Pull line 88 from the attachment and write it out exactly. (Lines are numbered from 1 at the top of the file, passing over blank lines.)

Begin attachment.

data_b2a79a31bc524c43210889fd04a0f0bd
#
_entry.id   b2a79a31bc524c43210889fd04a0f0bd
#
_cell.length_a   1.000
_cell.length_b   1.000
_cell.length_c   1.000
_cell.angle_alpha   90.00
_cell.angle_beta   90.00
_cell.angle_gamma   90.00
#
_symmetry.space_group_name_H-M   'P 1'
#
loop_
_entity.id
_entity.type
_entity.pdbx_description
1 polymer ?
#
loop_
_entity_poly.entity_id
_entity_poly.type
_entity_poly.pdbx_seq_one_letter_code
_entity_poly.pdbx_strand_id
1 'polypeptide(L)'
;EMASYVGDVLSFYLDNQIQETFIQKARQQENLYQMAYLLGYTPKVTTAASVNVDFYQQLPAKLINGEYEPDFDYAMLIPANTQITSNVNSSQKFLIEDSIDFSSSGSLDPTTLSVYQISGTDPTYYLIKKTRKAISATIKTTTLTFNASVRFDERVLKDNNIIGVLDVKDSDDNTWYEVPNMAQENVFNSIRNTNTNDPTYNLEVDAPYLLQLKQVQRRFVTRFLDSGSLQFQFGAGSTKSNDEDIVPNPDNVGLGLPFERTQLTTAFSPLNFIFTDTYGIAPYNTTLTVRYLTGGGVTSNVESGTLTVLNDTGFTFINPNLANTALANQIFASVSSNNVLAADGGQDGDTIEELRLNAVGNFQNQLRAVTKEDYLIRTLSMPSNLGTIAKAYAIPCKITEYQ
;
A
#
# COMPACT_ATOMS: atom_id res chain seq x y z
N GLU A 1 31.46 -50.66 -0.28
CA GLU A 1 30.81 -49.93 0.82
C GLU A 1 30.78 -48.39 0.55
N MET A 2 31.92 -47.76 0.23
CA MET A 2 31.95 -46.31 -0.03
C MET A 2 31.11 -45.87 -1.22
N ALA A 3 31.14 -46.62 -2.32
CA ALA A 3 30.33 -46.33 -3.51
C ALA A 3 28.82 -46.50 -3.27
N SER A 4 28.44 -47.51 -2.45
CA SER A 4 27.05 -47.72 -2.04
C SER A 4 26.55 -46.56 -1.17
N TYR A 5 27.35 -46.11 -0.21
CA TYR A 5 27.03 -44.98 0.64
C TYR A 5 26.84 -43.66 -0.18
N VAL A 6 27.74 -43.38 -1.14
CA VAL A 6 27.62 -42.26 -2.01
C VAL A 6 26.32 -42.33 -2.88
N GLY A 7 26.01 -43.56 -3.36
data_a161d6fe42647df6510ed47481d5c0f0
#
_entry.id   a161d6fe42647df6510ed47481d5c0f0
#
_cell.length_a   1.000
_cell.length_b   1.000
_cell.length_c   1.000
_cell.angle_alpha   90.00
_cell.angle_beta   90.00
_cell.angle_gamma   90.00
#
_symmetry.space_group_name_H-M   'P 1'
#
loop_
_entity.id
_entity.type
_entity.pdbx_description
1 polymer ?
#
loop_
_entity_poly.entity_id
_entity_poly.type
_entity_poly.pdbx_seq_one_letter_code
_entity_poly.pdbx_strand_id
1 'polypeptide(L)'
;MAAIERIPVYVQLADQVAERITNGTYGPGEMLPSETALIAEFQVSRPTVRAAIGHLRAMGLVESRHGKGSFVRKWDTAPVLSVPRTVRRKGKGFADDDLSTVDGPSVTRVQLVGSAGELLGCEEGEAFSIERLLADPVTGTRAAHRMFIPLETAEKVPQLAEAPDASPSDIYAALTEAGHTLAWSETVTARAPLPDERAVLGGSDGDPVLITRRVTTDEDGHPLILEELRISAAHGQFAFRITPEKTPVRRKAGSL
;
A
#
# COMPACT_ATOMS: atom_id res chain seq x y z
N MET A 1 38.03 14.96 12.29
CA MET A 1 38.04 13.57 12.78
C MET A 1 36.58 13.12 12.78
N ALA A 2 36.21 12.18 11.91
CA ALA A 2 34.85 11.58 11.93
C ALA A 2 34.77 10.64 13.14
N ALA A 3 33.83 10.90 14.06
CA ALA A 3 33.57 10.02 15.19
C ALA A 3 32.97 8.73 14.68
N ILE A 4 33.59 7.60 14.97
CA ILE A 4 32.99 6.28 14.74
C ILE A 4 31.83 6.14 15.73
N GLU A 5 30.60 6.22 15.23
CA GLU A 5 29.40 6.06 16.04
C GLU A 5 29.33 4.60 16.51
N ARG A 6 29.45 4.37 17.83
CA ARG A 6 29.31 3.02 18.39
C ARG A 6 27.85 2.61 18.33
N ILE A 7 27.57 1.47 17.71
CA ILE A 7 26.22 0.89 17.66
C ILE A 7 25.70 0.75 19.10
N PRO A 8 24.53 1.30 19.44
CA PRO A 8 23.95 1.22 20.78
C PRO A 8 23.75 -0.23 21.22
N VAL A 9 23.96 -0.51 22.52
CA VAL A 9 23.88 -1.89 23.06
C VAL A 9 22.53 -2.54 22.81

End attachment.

C ALA A 3 32.97 8.73 14.68